Well, well, well

(104 Posts)
redbunnyfruitcake Fri 28-Jun-13 14:25:01

I've just bought a house with shared access. This is not a problem as such as the neighbour and I have equal access through each others gardens and providing the gate is closed it shouldn't affect my children's safety.

However, our utility room opens out into their garden and we will obviously use this door most of the time for convenience when bringing a pram through. The big problem is that to the side of their house they have a well. It is surrounded by a low wall but I don't yet know if it is covered. For my own sanity I will need to ask them to cover it but I do not know if I have any rights to. And knowing children as I do there will be an inbuilt fascination regarding the well so just telling them not to go near it will not be enough.

This has already given me a few sleepless nights and I have already unwittingly upset the neighbour by accidently blocking her right of way (long story) so I do not want to get into any further strife but for the sake of my children I need to address this well situation. I am a little concerned that the neighbour is a bit difficult and may refuse to cover the well hence my worry.

How do I find out about my rights regarding the well? And AIBU to ask them to cover the well? Any pointers would be helpful.

TSSDNCOP Fri 28-Jun-13 15:07:40

How big is the hole OP diameter-wiser.

We had a cover made for our fish pond by some people that make wrought iron gates. It's well sturdy enough to bear human weight, but lattice so it's ornamental.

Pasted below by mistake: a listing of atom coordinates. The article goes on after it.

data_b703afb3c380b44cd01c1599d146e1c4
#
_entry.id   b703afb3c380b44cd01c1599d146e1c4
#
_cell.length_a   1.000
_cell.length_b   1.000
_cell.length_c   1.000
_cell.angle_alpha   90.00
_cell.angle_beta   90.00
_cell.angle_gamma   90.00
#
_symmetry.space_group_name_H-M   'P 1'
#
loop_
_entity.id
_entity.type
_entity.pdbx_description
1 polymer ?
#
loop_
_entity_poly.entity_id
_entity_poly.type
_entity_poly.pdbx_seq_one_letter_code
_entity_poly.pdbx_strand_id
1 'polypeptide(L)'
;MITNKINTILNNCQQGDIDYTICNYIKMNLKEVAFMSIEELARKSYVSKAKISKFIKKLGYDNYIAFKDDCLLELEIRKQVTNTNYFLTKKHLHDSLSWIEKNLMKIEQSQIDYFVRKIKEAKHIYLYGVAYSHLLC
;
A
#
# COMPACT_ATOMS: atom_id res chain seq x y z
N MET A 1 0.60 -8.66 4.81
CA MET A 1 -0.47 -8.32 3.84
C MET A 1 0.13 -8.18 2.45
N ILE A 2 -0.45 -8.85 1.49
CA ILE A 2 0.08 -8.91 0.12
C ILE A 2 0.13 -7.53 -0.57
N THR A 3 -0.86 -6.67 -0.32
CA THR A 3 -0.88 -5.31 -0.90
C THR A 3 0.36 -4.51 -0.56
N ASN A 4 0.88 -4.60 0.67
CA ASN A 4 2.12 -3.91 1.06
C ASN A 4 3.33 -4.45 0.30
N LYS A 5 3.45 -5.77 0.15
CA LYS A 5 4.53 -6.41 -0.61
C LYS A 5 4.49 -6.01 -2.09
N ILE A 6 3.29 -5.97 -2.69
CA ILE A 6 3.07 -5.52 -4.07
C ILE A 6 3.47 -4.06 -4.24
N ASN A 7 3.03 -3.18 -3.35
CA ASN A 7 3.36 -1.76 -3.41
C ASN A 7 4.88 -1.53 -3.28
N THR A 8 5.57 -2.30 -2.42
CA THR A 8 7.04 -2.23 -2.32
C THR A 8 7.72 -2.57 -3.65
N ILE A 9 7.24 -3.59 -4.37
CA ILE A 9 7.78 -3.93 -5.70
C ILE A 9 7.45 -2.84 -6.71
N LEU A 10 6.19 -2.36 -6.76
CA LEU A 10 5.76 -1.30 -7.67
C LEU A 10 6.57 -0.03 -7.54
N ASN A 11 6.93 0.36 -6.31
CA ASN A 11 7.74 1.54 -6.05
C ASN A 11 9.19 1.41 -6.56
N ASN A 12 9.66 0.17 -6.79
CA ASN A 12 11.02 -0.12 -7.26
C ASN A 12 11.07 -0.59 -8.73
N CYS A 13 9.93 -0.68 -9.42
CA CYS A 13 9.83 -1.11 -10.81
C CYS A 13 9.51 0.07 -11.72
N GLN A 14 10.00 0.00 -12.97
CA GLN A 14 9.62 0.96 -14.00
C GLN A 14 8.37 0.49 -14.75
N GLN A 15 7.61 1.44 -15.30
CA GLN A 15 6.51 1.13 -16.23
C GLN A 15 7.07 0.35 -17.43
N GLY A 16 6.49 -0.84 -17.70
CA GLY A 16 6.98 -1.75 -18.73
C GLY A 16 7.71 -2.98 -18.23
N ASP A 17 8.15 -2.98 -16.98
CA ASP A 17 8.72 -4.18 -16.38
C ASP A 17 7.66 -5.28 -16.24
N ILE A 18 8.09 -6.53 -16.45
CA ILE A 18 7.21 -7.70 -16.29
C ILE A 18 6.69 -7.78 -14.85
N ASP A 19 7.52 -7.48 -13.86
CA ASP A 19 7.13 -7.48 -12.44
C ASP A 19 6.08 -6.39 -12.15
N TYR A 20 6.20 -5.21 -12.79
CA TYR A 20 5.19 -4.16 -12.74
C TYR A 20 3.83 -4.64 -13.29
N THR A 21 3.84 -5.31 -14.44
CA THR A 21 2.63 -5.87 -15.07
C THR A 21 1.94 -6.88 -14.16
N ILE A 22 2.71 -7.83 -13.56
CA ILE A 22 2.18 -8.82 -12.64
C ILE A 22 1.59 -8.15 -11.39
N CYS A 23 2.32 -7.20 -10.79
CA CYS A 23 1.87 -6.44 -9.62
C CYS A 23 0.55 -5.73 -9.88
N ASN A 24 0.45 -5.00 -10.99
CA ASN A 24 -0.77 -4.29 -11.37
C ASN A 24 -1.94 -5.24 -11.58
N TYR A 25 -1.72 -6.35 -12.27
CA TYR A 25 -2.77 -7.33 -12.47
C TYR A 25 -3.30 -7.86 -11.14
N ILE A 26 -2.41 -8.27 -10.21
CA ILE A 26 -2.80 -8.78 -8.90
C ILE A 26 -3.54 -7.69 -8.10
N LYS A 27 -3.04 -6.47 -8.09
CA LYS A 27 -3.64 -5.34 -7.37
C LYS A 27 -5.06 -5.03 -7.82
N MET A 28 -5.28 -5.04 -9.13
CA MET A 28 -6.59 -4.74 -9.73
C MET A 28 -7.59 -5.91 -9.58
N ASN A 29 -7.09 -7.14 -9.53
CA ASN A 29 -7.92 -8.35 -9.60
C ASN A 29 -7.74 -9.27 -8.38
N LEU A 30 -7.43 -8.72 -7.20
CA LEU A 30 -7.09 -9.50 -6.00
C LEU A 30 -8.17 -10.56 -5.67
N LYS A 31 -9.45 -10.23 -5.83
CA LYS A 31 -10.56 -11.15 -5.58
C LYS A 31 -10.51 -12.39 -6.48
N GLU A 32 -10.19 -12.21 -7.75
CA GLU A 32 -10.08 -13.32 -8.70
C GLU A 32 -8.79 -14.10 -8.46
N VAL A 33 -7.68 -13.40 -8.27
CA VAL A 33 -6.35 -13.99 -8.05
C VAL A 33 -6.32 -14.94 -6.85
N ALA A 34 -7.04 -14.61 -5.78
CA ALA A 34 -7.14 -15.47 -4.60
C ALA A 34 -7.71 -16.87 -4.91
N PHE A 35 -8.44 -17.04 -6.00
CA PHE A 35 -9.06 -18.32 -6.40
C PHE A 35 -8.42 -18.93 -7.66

To cover a 6' x 4' pond was £300 IIRC.

Just thinking if you've got to have the conversation, it might be worth going with a few proposed solutions.

redbunnyfruitcake Fri 28-Jun-13 15:08:02

It's very hard to explain the set up of the house so I can see why it might be confusing. The utility room is a later addition built on the the side of a cottage so no option to move it. It opens out into the neighbours garden which we can use to access the door and also access our gated garden. The well is to the side of their house and not obvious but as it is their garden it is completely open.

Of course my children will be told not to be in my neighbours garden for anything other than access but little one is only 4 and I can't expect her not to be curious. Keeping the door closed and locked is not practical as it is effectively our back door.

I'm really not looking to be difficult with this question and I can see that without seeing the property layout it seems odd. I just wanted to know if there were any rules regarding these things and what the most reasonable course of action would be.

redbunnyfruitcake Fri 28-Jun-13 15:10:18

Thank you for some great answers. Was getting a bit stressed there as am 32 weeks pregnant, just about to move house and am terrified by the well. Will get a grip soon, promise.